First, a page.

‘Scanners’ actor Lawrence Dane dies at 84

TORONTO – Lawrence Dane, who played a dubious security head in David Cronenberg’s telekinesis thriller “Scanners” and guest-starred in a myriad of television series, has died at 84.

Friend and fellow actor Chuck Shamata says the Canadian character actor died in Niagara-on-the-Lake, Ont. on Monday of pancreatic cancer.

Dane built his acting career with an array of roles in the movies and on television that showcased his presence as an authoritative figure.

In the horror-comedy film “Bride of Chucky” he was an ill-fated private investigator who learns crucial information in his final moments, while on “The Red Green Show” his recurring character Reg Hunter was a divorced lawyer who retreated to the sticks.

Born the youngest of six kids in Masson, Que., now part of Gatineau, his performing career took shape on the small screen.

His earliest parts were on “R.C.M.P.,” a 1959 CBC drama about the Royal Canadian Mounted Police, and 1960s family series “The Forest Rangers.”

Eventually, he began working in Hollywood with guest-starring roles on 1960s network TV series “Mission: Impossible,” “The Mod Squad” and “The F.B.I.” — in all three cases playing different characters on different seasons, a common practice at the time.

A starring role in Cronenberg’s 1981 cult hit “Scanners” as Braedon Keller, head of security at weaponry firm ConSec, sent Dane’s career to new heights.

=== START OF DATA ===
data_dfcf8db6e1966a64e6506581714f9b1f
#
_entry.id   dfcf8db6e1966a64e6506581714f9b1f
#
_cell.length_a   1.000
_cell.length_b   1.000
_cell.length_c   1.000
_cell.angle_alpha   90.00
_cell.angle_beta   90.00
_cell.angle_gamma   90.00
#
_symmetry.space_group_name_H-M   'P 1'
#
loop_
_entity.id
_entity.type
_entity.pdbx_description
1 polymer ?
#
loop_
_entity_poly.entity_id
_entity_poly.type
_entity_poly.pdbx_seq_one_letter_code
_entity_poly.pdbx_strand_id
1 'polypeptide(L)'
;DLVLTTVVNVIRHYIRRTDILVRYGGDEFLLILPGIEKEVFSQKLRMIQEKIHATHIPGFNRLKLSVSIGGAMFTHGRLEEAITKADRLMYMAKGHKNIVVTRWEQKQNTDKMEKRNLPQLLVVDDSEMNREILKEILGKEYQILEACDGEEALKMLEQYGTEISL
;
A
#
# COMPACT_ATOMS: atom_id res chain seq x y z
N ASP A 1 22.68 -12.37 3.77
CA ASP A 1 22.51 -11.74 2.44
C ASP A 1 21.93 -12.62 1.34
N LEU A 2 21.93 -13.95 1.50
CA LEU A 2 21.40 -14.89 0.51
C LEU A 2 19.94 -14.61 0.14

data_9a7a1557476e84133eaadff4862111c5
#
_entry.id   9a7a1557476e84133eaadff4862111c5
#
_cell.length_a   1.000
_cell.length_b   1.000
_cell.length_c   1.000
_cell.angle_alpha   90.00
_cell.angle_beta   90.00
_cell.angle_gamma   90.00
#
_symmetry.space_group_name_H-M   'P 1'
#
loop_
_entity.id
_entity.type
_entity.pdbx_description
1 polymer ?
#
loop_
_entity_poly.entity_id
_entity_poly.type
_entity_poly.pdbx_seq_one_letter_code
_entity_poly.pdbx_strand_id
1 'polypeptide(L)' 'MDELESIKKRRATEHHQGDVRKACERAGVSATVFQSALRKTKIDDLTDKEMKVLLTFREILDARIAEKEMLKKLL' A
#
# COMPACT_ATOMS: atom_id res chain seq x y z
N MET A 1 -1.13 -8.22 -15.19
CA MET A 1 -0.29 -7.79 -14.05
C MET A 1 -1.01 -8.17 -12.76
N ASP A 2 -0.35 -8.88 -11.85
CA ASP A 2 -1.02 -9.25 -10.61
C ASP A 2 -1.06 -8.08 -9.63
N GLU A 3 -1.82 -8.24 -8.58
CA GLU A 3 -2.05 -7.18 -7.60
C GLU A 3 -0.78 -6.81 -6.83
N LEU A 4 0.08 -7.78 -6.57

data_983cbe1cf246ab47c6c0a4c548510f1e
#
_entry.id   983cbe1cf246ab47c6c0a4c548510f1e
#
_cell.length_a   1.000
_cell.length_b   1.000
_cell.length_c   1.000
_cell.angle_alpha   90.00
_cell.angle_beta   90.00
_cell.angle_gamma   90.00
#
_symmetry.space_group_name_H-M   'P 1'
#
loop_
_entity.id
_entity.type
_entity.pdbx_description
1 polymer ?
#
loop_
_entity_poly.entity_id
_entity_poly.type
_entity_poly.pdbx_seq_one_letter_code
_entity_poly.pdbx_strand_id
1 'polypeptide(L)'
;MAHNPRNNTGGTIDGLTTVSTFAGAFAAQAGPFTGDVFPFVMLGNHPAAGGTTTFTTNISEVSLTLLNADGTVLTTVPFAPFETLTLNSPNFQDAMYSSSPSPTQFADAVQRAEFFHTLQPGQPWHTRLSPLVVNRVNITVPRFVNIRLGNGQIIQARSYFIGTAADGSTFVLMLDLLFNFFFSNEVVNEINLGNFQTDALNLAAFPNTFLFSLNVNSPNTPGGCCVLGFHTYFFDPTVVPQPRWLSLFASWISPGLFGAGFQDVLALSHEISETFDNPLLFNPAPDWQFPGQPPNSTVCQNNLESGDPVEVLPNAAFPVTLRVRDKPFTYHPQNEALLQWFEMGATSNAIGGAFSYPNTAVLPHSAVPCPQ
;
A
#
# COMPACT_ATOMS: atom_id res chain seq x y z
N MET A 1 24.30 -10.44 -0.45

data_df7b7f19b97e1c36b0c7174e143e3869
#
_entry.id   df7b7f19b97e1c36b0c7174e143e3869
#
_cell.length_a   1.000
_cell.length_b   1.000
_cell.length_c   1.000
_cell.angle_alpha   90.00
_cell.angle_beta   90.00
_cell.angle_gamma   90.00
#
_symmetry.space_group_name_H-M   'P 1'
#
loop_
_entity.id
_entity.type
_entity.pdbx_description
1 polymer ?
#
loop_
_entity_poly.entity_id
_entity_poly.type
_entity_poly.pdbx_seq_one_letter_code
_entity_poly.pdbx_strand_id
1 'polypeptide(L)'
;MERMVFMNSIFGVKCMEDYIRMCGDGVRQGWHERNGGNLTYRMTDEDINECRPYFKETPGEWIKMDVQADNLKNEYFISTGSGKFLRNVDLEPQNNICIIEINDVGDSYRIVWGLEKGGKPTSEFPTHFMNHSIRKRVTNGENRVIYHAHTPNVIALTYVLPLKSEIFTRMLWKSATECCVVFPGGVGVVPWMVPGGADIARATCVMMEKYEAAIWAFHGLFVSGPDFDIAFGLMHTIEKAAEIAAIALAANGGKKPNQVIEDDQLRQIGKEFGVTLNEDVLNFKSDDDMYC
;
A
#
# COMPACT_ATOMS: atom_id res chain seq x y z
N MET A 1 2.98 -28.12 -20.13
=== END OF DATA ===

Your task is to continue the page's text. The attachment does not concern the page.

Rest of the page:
For the rest of the decade, he turned up in an array of Canadian movies of the tax-shelter era, including one-by-one slasher “Happy Birthday to Me,” rat-infestation thriller “Of Unknown Origin” and monster truck rape-revenge story “Rolling Vengeance.”

He also worked behind the camera, co-writing and directing the 1984 drama “Heavenly Bodies,” a Toronto-shot film that revolves around the dancercize fad of the time.

By the 1990s, Dane was appearing in recurring parts on “Street Legal” as Judge Appleby, “The Red Green Show,” and “Queer as Folk” as the father of one of the main characters.

In a self-written obituary, Dane credited his fellow Canadian actors for blazing trails outside the country that he rode in his own career.

“They made it so much easier for us newcomers,” he wrote.

“When we were asked, ‘Where are you from?’ we proudly proclaimed that we were from Canada. The doors opened wide.”

Dane is survived by his wife Laurel and extended family.

This report by The Canadian Press was first published March 22, 2022.

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